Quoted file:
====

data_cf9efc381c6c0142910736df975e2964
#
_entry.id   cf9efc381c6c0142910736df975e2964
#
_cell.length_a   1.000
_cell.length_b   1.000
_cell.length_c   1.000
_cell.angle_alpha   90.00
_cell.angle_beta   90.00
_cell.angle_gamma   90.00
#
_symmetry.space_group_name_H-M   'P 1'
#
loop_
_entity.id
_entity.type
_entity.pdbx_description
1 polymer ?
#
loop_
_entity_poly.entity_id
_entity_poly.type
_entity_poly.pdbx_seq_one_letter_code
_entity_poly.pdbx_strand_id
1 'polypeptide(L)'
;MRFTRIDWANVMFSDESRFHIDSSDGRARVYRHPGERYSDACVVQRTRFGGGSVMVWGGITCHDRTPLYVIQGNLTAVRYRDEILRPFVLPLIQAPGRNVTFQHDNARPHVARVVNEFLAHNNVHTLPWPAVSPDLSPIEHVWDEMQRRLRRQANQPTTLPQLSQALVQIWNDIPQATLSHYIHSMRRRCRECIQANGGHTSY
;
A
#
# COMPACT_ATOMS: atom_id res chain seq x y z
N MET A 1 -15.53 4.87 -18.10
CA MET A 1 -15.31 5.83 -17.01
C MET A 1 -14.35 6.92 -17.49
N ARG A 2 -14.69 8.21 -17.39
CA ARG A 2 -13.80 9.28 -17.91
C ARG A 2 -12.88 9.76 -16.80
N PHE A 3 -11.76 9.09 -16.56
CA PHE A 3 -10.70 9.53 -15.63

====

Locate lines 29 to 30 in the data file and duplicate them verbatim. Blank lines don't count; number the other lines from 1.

#
# COMPACT_ATOMS: atom_id res chain seq x y z